What are you most afraid of? Realizing no one is really in control of the planet, just lots of power struggles and maybe we’re f*cked environmentally.
Have you seen Alien Vs. Predator Requiem (AVPR) and would you suggest watching it? No, but my friend went to see it instead of Beowulf (which is a terrible film). He said the feeling in the cinema was how bad it is, the first one was surprisingly ok.
Advice for life? Do some shit jobs first, then try not sucked into the money break away and you’ll appreciate creative freedom later on in life. Also everyone should visit a third world country to put your life in perspective and see how lucky you are.
Is there anything else you would like say, what have you been thinking about? Tax avoidance of the super rich, I heard a program on the radio about this, (the UK is a tax heaven) they mentioned if they paid their proper percentage this would be enough cash to resolve global warming! Not sure how they worked this cost out but still interesting.
Have you ever had a reptile as a pet? Yes, a terrapin.
Gregory Euclide is an artist and teacher living in the Twin Cities of Minnesota. His attraction to the landscape originates from his experience of growing up in the rural landscapes of Wisconsin. Free to roam from farm field to forest edge, he developed an appreciation for authentic experience within the natural landscape. The complexity and interconnectedness of the environment had a profound impact on him as a child and would become the content and conceptual framework for his future work.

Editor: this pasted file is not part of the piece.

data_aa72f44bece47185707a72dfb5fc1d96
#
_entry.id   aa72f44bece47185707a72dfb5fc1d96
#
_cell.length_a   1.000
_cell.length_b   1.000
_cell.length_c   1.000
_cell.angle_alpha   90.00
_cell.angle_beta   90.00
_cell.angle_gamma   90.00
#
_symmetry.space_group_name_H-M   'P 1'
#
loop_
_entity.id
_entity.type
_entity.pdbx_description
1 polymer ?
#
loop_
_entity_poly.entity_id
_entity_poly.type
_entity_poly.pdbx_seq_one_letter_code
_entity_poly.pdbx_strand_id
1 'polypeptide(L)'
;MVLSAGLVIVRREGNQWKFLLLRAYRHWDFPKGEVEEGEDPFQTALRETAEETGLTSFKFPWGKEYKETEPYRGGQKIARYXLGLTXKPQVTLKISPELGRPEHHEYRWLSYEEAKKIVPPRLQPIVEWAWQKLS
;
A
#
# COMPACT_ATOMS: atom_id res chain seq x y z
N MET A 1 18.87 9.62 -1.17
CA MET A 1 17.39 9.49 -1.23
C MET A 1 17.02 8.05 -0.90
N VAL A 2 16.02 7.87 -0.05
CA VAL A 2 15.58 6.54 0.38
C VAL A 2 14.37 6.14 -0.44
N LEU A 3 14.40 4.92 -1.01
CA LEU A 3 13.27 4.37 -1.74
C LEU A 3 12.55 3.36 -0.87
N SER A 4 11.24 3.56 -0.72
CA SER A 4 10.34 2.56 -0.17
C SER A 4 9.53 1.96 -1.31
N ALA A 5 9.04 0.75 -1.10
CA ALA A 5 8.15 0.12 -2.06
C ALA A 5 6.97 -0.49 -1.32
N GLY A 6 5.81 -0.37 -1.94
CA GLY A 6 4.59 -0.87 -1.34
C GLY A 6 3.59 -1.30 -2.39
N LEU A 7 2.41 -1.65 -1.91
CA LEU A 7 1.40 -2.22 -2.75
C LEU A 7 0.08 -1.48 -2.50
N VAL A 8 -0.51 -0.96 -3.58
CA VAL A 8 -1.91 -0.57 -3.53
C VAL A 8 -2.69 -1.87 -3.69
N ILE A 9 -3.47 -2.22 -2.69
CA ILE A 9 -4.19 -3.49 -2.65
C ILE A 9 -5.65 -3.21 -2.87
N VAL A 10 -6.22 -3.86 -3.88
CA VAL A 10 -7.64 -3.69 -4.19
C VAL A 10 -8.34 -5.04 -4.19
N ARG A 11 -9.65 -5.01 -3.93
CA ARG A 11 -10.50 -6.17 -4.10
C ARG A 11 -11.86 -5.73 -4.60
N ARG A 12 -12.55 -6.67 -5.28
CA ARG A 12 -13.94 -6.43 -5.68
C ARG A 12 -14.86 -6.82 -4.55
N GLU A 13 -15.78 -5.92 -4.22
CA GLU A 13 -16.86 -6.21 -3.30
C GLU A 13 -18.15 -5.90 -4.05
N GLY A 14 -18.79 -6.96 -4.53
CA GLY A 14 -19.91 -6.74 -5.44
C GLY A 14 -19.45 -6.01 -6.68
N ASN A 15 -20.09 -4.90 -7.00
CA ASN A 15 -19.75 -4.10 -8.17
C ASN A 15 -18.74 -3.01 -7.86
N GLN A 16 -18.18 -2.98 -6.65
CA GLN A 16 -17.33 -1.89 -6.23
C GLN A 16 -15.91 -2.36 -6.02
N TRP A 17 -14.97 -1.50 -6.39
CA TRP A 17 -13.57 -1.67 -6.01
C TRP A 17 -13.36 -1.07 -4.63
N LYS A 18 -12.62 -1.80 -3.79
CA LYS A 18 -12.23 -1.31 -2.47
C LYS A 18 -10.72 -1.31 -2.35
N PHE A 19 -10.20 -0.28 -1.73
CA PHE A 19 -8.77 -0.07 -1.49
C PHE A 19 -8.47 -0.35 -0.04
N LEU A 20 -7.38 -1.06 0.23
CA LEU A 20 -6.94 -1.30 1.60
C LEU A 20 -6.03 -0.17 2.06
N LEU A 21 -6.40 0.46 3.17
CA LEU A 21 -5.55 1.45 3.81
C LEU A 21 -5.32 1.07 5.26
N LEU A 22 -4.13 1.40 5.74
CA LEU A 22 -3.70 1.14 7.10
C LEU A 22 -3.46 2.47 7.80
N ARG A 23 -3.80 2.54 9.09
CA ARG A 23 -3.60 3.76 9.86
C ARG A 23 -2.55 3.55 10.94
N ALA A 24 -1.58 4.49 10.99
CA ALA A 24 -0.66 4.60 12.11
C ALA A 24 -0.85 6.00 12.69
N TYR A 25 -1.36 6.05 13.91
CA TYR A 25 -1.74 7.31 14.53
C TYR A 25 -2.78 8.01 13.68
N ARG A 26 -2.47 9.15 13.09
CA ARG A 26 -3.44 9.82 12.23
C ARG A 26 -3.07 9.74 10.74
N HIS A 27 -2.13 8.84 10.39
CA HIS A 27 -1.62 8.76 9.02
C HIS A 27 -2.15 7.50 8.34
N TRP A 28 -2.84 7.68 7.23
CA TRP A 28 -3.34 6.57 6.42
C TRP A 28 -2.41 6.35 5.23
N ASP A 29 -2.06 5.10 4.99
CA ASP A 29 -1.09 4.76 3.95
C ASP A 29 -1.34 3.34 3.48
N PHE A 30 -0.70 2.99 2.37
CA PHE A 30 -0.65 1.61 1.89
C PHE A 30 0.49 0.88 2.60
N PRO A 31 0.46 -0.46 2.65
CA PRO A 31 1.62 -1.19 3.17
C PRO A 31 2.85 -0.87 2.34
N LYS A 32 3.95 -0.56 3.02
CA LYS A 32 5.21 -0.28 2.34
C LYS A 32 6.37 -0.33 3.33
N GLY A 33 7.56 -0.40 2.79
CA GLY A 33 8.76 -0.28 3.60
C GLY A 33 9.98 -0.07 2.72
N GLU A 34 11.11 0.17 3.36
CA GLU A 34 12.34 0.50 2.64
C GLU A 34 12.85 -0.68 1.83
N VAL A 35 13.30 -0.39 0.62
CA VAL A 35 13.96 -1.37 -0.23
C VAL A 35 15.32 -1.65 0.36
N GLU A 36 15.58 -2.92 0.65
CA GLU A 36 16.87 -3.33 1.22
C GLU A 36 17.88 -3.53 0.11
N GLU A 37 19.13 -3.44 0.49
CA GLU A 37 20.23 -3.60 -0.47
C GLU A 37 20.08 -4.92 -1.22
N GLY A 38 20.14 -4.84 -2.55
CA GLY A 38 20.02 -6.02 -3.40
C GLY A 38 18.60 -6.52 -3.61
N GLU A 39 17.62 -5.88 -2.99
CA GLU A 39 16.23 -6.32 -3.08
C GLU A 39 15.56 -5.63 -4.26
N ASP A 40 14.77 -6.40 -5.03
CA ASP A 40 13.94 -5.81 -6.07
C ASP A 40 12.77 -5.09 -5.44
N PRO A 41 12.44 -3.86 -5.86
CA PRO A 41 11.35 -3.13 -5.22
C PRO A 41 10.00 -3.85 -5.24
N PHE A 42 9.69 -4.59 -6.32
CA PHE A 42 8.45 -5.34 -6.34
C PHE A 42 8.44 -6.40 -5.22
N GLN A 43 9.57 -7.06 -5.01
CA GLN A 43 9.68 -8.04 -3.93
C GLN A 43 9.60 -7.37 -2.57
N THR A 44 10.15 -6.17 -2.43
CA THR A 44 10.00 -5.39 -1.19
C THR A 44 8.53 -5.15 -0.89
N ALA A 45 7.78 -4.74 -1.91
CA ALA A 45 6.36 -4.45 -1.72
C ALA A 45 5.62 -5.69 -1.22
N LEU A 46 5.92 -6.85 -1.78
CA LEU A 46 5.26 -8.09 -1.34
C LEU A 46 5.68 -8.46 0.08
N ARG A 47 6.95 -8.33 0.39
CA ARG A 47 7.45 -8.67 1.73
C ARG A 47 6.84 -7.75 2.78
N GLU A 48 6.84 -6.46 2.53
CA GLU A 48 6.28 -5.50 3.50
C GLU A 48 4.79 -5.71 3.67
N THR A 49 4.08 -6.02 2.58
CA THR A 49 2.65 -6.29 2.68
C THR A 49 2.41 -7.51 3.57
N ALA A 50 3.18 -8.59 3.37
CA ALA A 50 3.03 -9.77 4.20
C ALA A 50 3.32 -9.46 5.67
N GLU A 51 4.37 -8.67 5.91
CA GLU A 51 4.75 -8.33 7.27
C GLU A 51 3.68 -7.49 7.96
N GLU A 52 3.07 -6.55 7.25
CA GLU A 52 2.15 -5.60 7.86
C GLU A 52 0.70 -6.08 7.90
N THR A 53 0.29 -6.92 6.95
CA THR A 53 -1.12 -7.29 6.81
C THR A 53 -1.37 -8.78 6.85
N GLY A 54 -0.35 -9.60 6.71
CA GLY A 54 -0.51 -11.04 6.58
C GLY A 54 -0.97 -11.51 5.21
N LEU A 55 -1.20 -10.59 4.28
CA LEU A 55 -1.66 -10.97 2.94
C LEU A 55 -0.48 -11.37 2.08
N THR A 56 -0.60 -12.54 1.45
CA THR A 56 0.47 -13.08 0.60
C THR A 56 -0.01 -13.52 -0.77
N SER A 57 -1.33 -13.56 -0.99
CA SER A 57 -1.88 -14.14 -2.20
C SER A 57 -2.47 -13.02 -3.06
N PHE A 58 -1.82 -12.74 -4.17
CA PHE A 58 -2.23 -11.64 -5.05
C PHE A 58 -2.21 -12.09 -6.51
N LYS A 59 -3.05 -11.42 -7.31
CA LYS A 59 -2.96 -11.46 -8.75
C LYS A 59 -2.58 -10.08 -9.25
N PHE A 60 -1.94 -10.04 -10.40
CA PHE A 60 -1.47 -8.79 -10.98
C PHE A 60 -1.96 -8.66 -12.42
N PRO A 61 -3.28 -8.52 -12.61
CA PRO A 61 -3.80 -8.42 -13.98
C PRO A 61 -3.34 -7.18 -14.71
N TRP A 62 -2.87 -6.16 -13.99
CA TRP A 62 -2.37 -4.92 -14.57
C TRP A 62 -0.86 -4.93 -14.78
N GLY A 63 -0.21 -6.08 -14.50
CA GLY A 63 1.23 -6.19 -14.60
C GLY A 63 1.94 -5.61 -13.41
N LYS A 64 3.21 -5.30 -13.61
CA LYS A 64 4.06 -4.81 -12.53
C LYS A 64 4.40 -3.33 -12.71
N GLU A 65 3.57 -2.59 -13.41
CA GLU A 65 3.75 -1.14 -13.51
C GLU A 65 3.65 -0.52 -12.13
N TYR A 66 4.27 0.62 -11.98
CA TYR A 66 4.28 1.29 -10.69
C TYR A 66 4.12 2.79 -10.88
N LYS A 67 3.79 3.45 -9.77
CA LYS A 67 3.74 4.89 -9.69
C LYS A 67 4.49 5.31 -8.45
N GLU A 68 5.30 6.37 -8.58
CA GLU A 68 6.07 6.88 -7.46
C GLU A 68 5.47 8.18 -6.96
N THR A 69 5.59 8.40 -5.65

After teaching high school art for three years in southern Minnesota, he took a teaching job in the Twin Cities. In 2001 Gregory was awarded a summer residency at the Minneapolis College of Art and Design. This time allowed him the opportunity to explore a number of materials and techniques important to the development of later works. In the past few years Gregory has shown his work at over one hundred events and locations in the Twin Cities. He has been awarded a a Minnesota State Arts Board Artist Initiative Grant and a Jerome Foundation Residency through the Blacklock Nature Sanctuary. Currently he is teaching high school art and attending graduate school at The Minneapolis College of Art and Design on a Trustee Scholarship.